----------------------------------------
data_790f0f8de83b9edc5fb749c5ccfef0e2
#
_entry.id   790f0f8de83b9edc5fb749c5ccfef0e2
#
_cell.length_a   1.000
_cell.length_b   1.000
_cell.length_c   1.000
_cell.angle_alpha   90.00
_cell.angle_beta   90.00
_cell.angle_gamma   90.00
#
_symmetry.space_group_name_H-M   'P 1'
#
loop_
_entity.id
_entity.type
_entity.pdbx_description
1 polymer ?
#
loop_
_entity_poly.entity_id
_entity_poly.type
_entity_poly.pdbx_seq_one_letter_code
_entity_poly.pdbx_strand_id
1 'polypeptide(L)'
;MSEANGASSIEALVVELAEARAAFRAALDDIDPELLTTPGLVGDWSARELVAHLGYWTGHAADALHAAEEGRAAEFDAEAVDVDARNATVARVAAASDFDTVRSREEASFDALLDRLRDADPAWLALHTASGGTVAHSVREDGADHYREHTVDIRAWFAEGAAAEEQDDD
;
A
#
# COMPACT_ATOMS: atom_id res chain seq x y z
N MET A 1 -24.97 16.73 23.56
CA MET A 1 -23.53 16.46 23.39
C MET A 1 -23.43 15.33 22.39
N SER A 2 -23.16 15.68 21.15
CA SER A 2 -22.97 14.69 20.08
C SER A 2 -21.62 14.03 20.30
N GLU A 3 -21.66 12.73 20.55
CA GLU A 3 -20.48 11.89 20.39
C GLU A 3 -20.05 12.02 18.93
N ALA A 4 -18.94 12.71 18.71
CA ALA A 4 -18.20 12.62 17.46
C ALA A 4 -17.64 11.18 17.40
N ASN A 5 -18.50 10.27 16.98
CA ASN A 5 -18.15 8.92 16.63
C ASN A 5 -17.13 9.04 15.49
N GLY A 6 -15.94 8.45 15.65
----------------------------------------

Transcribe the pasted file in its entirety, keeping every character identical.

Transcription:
data_790f0f8de83b9edc5fb749c5ccfef0e2
#
_entry.id   790f0f8de83b9edc5fb749c5ccfef0e2
#
_cell.length_a   1.000
_cell.length_b   1.000
_cell.length_c   1.000
_cell.angle_alpha   90.00
_cell.angle_beta   90.00
_cell.angle_gamma   90.00
#
_symmetry.space_group_name_H-M   'P 1'
#
loop_
_entity.id
_entity.type
_entity.pdbx_description
1 polymer ?
#
loop_
_entity_poly.entity_id
_entity_poly.type
_entity_poly.pdbx_seq_one_letter_code
_entity_poly.pdbx_strand_id
1 'polypeptide(L)'
;MSEANGASSIEALVVELAEARAAFRAALDDIDPELLTTPGLVGDWSARELVAHLGYWTGHAADALHAAEEGRAAEFDAEAVDVDARNATVARVAAASDFDTVRSREEASFDALLDRLRDADPAWLALHTASGGTVAHSVREDGADHYREHTVDIRAWFAEGAAAEEQDDD
;
A
#
# COMPACT_ATOMS: atom_id res chain seq x y z
N MET A 1 -24.97 16.73 23.56
CA MET A 1 -23.53 16.46 23.39
C MET A 1 -23.43 15.33 22.39
N SER A 2 -23.16 15.68 21.15
CA SER A 2 -22.97 14.69 20.08
C SER A 2 -21.62 14.03 20.30
N GLU A 3 -21.66 12.73 20.55
CA GLU A 3 -20.48 11.89 20.39
C GLU A 3 -20.05 12.02 18.93
N ALA A 4 -18.94 12.71 18.71
CA ALA A 4 -18.20 12.62 17.46
C ALA A 4 -17.64 11.18 17.40
N ASN A 5 -18.50 10.27 16.98
CA ASN A 5 -18.15 8.92 16.63
C ASN A 5 -17.13 9.04 15.49
N GLY A 6 -15.94 8.45 15.65